Singer’s autopsy points to surgeryThe police investigating the death of musician Shin Hae-chul released an autopsy report by the National Forensic Service (NFS) that concluded that a hole found in his small intestine and another in the sac surrounding the heart were probably caused by abdominal surgery he received 10 days before he died.
Seoul’s Songpa District Police Precinct quoted the NFS as saying that the two holes could have been created during or after the surgery to treat adhesion of Shin’s small and large intestines on Oct. 17, which led to internal infection.
The announcement by the police Sunday added to speculation that Shin died of complications from the surgery he underwent. Shin’s sudden death raised questions of medical malpractice or negligence of duty during or after the surgery at Seoul Sky Hospital in Songpa District, southern Seoul - the same place he had gastric bypass surgery five years earlier. Five days after the surgery, Shin had a heart attack, fell into a coma and died on Oct. 27.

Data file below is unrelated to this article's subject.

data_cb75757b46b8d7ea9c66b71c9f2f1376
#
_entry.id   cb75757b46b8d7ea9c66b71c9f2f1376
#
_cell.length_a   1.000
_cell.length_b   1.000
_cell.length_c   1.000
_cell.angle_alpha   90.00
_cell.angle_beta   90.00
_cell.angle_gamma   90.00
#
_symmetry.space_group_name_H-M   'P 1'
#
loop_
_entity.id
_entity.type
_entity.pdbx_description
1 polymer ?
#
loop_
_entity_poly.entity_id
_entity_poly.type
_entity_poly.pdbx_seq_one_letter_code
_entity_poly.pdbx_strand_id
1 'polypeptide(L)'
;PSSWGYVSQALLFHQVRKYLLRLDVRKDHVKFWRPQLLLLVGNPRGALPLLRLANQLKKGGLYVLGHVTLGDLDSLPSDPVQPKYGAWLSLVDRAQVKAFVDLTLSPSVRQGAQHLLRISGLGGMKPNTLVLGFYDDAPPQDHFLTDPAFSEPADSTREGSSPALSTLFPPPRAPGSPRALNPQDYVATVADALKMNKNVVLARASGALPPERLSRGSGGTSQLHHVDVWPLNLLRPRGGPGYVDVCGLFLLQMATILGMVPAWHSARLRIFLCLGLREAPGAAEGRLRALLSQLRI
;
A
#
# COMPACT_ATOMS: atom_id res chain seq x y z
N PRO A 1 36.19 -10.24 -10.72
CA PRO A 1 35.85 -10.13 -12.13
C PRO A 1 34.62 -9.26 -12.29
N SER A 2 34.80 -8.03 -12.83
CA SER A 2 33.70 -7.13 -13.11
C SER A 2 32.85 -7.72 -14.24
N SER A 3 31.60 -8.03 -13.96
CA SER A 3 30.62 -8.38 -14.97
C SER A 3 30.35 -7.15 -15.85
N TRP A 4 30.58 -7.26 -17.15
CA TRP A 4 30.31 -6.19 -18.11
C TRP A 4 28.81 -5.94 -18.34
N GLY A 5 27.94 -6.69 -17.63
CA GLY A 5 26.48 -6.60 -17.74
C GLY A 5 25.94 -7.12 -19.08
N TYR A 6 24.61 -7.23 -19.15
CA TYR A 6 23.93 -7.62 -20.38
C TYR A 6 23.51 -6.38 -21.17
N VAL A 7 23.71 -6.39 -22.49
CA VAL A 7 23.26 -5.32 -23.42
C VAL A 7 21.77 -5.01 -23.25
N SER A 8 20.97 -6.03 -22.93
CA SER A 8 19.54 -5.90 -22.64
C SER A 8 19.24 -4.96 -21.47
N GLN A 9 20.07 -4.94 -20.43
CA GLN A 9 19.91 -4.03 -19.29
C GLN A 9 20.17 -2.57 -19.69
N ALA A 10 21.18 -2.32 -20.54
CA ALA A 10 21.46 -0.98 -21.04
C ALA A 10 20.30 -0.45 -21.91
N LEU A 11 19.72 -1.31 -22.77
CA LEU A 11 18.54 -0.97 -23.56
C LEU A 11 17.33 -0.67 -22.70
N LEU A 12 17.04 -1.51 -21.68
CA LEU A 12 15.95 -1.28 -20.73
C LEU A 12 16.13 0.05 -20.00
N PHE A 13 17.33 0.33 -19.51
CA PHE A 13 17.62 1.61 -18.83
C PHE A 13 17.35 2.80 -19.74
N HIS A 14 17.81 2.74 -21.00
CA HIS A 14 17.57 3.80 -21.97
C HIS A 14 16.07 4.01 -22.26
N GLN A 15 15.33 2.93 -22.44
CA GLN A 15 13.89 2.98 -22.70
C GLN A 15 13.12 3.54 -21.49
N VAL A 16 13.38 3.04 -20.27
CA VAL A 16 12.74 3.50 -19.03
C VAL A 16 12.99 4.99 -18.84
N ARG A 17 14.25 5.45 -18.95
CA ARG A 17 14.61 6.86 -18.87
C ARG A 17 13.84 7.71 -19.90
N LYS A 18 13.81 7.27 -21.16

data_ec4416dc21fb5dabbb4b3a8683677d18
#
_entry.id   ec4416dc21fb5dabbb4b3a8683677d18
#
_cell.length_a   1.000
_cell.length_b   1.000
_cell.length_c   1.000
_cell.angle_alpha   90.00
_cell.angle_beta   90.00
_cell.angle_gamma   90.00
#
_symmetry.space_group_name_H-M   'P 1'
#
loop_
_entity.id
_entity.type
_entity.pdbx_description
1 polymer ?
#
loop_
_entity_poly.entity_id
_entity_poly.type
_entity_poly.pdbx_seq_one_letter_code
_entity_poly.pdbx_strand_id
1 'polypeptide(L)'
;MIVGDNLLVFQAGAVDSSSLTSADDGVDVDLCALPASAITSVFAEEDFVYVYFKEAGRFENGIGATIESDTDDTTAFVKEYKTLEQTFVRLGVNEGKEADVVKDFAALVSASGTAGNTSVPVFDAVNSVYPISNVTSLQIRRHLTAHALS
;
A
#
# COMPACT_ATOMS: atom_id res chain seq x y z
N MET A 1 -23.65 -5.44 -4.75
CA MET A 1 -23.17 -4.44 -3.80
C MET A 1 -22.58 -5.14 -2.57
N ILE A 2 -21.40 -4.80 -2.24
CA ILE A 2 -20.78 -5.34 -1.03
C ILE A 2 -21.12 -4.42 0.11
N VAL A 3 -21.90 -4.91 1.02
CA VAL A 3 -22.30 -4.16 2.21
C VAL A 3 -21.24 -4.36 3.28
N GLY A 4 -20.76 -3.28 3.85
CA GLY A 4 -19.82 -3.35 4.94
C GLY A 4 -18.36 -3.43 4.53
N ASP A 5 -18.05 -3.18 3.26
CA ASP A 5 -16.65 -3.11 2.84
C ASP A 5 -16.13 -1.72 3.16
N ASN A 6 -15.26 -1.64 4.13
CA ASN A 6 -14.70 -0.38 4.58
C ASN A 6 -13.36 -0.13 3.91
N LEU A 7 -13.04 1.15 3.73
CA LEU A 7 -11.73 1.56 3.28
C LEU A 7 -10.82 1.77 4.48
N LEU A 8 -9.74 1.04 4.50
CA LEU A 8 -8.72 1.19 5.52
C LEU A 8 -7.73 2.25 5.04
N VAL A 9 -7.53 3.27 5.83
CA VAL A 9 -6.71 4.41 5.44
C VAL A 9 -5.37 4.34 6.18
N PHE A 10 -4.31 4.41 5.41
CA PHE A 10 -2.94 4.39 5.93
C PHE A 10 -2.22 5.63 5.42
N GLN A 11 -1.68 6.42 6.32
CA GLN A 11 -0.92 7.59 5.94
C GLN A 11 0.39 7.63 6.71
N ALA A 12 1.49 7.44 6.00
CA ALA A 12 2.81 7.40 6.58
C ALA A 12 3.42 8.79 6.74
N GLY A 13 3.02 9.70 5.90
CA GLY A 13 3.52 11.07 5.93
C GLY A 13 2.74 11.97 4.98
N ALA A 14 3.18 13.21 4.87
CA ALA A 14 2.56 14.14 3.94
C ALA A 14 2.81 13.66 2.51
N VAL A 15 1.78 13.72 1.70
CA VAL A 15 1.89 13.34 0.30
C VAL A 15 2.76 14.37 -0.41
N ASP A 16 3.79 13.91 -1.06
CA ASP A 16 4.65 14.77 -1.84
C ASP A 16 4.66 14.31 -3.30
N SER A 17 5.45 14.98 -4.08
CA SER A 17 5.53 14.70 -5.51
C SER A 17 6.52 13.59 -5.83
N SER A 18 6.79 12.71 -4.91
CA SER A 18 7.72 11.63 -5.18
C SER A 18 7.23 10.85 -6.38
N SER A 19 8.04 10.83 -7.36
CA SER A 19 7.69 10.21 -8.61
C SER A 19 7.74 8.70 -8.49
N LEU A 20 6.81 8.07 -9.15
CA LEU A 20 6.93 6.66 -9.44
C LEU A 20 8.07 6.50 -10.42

The police also said the NFS commented on a CT scan of Shin’s chest. It said the singer might not have received proper medical treatment despite signs of pneumopericardium, a medical term referring to the formation of gas or oxygen in the sac surrounding the heart.
In its earlier announcement of an autopsy last month, the NFS said the cause of Shin’s death was a combination of peritonitis, an infection of the tissue inside the abdomen; pericarditis, an inflammation of the sac that covers the heart; and blood poisoning.
Despite a series of announcements that raised questions about medical procedures performed on the late singer, Dr. Kang Se-hoon, who performed the surgery and is the head of Sky Hospital, continued to deny any medical malpractice or negligence of duty during nine hours of questioning by the police on Saturday.
The surgeon told the police that no damage was done to Shin’s intestines during the Oct. 17 operation. He claimed the intestinal perforation could have been created by an infection resulting from the adhesion surgery, which he claimed did not amount to medical fault.
The investigators will request the Korean Medical Association to assess Shin’s case.
BY KANG JIN-KYU [firstname.lastname@example.org]